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Advanced Javascript development – Part 5

Friday, December 6th, 2013 by Servage

There are cases in which we’ll want to go through every item in an array and do something with it, but we won’t want to write out the entire list of items and repeat ourselves a dozen or more times. You are about to learn a technique of devastating power, readers: loops.

I know. Maybe I made loops sound a little more exciting than they seem, but they are incredibly useful. With what we’ve covered already, we’re getting good at dealing with single variables, but that can get us only so far. Loops allow us to easily deal with huge sets of data.

Say we have a form that requires none of the fields to be left blank. If we use the DOM to fetch every text input on the page, the DOM provides an array of every text input element. (I’ll tell you more about how the DOM does this in the next article.) We could check every value stored in that array one item at a time, sure, but that’s a lot of code and a maintenance nightmare.

If we use a loop to check each value, we won’t have to modify our script, regardless of how many fields are added to or removed from the page. Loops allow us to act on every item in an array, regardless of that array’s size. There are several ways to write a loop, but the for method is one of the most popular. The basic structure of a for loop is as follows:

for( initialize the variable; test the condition; alter the value; )
// do something

Here is an example of a for loop in action.

for( var i = 0; i <= 2; i++ ) {
alert( i ); // This loop will trigger three alerts, reading "0", "1",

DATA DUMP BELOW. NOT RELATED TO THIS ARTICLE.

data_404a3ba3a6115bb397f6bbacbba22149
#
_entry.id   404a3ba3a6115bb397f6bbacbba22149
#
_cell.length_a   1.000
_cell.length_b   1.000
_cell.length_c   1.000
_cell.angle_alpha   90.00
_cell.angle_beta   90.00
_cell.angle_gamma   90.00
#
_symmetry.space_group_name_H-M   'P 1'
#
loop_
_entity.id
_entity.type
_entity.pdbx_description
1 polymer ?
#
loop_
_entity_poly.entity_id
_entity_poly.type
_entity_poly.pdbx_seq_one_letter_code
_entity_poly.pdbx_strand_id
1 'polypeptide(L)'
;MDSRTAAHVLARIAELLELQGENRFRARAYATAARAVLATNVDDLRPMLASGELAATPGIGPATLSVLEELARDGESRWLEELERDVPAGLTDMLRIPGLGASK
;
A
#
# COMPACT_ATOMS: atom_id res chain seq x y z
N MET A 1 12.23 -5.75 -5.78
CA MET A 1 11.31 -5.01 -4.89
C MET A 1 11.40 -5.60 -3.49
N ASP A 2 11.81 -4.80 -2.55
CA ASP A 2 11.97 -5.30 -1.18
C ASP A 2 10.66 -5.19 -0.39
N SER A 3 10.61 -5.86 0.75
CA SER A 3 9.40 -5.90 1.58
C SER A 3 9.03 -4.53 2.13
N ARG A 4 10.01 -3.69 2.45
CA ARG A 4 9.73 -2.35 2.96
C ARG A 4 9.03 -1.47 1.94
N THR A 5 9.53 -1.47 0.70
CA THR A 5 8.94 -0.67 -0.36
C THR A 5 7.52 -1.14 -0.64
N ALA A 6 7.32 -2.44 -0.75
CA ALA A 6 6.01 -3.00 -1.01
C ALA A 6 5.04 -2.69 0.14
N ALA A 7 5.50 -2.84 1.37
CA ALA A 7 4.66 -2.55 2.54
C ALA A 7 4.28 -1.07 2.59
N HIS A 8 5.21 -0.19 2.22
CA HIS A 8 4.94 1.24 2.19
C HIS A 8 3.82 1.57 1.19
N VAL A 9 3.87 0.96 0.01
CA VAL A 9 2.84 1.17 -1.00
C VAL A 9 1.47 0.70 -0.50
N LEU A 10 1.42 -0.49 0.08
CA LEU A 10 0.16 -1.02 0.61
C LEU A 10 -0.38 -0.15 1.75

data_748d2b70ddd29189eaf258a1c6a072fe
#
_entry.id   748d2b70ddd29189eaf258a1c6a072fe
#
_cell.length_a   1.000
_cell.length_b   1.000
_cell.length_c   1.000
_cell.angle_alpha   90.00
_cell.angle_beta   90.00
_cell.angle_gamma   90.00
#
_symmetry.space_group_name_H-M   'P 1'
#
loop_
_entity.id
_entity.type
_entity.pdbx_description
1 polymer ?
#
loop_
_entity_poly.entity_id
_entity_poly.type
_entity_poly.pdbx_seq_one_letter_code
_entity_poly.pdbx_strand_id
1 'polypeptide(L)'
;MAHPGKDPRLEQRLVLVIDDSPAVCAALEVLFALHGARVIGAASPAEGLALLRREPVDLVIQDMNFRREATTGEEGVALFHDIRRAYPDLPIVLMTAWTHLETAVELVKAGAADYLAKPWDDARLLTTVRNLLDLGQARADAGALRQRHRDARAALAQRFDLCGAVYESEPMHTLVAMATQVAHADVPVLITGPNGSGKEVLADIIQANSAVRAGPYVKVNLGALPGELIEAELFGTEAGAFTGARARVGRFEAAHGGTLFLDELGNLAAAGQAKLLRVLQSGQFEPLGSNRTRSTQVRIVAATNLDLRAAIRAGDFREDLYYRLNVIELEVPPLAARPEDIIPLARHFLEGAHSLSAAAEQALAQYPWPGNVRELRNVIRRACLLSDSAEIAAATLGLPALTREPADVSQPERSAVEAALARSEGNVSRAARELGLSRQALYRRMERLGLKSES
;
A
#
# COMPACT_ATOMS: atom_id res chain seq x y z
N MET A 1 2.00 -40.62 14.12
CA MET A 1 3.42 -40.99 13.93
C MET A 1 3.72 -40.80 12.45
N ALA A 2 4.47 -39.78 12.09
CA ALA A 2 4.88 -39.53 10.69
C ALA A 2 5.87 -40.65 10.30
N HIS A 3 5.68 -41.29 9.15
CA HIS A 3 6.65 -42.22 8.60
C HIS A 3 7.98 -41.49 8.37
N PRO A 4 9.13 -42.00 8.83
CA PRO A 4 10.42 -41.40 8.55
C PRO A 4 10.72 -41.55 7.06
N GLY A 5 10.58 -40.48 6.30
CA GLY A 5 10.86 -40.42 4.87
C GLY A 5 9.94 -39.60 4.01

and "2" respectively.

That’s a little dense, so let’s break it down part-by-part:

for ()

First, we’re calling the for statement, which is built into JavaScript. It says, “For every time this is true, do this.” Next we need to supply that statement with some information.

var i = 0;

This creates a new variable, i, with its value set to zero. You can tell it’s a variable by the single equals sign. More often than not you’ll see coders using the letter “i” (short for “index”) as the variable name, but keep in mind that you could use any variable name in its place. It’s a common convention, not a rule.

We set that initial value to “0” because we want to stay in the habit of counting from zero up. That’s where JavaScript starts counting, after all.

1 <=2;

With i <= 2;, we’re saying “for as long as i is less-than or equal to 2, keep on looping.” Since we’re counting from zero, that means the loop will run three times.


Finally, i++ is shorthand for “every time this loop runs, add one to the value of i (++ is one of the mathematical shortcut operators we saw earlier). Without this step, i would always equal zero, and the loop would run forever! Fortunately, modern browsers are smart enough not to let this happen. If one of these three pieces is missing, the loop simply won’t run at all.

Advanced Javascript development - Part 5, 5.0 out of 5 based on 2 ratings
Categories: Guides & Tutorials


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